Scientists have studied how the seasonal reduction of daylight hours affects brain function

Researchers from the University of California at San Diego have described how brain activity changes due to shorter daylight hours. Perhaps their scientific work will help in the effective treatment of depressive episodes, which, as a rule, become more frequent with the advent of the cold season.

Psychiatrists analyzed the brain activity of mice to determine molecular changes in the body. Scientists paid special attention to the suprachiasmatic nucleus of the hypothalamus, which is responsible for circadian rhythms – the human biological clock that adjusts all aspects of physiology and behavior to the requirements of the 24-hour world . Neurons in this area of the brain inform the body about changes in daylight hours due to light hitting the retina.

The experiment showed that the neurons of this nucleus are directly related to the production and composition of key neurotransmitters that affect brain activity and behavior. In addition, the researchers found that the length of the day affects neurons in the paraventricular nucleus of the hypothalamus, which regulate growth, metabolism, stress, and the immune and reproductive systems.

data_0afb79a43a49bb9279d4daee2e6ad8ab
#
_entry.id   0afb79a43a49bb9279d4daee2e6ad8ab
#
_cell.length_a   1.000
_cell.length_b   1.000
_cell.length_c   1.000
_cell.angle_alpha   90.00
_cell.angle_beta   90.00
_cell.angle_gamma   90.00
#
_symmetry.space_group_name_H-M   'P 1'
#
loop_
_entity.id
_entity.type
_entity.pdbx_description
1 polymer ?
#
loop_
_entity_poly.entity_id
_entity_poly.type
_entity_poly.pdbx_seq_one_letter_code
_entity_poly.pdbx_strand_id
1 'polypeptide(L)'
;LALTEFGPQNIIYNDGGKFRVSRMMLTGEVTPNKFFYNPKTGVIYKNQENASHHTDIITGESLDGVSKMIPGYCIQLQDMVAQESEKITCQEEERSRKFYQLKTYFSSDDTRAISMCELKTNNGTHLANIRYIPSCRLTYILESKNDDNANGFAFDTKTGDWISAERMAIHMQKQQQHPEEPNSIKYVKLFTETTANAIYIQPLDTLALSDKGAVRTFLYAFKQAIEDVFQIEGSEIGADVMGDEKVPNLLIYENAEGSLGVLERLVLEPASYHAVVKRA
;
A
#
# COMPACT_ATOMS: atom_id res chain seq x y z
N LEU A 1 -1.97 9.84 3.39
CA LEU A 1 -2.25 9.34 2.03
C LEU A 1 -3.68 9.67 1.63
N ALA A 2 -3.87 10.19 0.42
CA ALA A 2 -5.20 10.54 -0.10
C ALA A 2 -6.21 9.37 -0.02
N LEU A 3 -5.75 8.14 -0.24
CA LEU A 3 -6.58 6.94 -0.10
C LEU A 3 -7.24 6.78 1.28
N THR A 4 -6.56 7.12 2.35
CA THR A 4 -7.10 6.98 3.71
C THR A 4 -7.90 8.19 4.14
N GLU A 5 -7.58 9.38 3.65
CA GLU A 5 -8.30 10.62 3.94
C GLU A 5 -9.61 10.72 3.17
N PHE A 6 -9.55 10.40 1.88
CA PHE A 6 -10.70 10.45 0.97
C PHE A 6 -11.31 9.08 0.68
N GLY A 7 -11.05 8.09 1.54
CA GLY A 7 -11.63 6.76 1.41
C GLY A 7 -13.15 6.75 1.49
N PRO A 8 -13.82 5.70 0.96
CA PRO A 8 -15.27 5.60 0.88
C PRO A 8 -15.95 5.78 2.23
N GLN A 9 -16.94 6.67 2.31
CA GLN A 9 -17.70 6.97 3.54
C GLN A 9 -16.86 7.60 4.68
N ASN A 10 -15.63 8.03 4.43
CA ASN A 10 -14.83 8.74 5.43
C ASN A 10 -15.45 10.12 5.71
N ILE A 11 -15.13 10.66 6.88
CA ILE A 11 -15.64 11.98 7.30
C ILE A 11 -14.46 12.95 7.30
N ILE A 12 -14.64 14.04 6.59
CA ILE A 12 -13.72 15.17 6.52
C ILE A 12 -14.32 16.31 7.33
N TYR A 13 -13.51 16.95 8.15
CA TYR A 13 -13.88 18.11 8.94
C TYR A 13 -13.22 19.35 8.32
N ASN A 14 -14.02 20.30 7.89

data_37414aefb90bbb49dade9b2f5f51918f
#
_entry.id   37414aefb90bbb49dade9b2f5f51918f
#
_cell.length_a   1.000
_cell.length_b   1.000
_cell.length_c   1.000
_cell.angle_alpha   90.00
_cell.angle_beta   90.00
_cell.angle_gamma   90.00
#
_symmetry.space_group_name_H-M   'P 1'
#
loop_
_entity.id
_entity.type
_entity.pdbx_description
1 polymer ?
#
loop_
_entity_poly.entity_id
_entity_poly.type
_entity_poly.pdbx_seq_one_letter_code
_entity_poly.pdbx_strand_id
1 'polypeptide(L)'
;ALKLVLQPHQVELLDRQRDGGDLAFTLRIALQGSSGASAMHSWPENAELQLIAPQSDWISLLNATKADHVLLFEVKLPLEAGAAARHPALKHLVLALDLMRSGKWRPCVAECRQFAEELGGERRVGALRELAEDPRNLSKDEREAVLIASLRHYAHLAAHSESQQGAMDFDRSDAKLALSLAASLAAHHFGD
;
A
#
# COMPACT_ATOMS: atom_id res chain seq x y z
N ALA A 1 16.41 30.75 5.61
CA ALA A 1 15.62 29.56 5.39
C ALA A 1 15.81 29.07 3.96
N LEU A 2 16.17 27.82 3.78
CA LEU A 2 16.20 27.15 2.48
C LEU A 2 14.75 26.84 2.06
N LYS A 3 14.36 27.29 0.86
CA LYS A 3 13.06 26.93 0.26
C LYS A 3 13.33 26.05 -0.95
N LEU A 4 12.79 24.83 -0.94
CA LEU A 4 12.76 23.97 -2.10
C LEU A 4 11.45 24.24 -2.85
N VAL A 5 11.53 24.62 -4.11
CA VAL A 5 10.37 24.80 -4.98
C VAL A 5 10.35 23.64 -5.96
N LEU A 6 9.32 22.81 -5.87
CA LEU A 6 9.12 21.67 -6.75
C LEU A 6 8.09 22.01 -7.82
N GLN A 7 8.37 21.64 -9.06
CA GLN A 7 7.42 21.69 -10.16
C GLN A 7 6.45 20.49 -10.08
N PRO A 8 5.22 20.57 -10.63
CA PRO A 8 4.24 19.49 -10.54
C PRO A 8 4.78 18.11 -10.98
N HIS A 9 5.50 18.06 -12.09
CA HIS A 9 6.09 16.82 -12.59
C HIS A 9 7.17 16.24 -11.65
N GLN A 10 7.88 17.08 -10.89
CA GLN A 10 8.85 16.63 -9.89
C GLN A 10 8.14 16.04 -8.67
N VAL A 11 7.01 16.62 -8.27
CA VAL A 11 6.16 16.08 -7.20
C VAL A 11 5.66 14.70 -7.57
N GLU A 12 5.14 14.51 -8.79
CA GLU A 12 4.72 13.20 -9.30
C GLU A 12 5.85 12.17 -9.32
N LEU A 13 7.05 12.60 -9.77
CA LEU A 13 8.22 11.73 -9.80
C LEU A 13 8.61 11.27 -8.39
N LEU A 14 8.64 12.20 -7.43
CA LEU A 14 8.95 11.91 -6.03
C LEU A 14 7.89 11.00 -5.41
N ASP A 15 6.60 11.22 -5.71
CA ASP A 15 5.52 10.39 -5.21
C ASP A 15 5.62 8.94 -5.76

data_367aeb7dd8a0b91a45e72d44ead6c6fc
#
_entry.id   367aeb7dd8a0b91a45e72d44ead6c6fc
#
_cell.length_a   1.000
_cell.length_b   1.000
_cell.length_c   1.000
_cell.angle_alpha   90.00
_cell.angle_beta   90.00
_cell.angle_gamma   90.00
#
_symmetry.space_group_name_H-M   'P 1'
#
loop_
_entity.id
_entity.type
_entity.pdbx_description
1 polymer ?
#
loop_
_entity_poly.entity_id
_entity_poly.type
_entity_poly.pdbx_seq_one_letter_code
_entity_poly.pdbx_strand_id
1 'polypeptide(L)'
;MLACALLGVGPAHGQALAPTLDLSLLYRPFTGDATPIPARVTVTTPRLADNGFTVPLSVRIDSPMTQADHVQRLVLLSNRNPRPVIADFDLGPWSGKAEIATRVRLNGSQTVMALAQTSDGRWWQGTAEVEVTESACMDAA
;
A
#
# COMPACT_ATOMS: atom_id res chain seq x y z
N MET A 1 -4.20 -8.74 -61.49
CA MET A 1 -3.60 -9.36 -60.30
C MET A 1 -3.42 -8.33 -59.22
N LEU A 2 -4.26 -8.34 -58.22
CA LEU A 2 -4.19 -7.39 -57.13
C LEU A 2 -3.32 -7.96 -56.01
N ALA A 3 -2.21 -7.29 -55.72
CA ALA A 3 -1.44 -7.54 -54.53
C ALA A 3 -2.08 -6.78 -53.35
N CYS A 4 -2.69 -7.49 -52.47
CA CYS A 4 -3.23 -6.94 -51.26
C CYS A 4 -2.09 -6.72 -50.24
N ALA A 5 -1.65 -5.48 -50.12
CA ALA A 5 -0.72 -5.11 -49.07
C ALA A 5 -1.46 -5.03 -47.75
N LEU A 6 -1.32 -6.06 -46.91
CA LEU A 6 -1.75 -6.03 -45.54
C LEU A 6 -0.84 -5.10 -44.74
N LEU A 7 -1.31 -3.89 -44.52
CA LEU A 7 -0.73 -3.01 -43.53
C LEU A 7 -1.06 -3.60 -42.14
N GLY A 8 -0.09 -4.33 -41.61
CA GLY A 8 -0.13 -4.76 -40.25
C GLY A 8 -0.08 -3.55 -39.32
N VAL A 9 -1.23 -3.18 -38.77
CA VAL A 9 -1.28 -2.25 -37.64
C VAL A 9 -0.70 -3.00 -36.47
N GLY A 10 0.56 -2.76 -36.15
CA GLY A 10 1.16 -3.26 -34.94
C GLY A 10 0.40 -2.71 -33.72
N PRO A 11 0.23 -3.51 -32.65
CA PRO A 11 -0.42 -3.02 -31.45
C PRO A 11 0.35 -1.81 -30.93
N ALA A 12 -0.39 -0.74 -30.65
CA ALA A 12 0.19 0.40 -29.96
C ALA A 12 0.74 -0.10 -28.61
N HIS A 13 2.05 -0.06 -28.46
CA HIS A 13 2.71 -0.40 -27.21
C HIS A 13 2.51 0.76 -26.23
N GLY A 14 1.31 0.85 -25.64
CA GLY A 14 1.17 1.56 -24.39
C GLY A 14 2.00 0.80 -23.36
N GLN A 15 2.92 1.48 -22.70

This observation allowed scientists to trigger the mechanism of dopamine production and artificially increase the activity of the desired neurons. This manipulation confirmed the benefits of using light therapy to relieve exacerbations of mental illness in the cold season.

Scientists believe that their discovery will improve the effectiveness of the treatment of mental disorders that are affected by the cycles of the seasons: bipolar, seasonal affective disorder and major depressive disorder.

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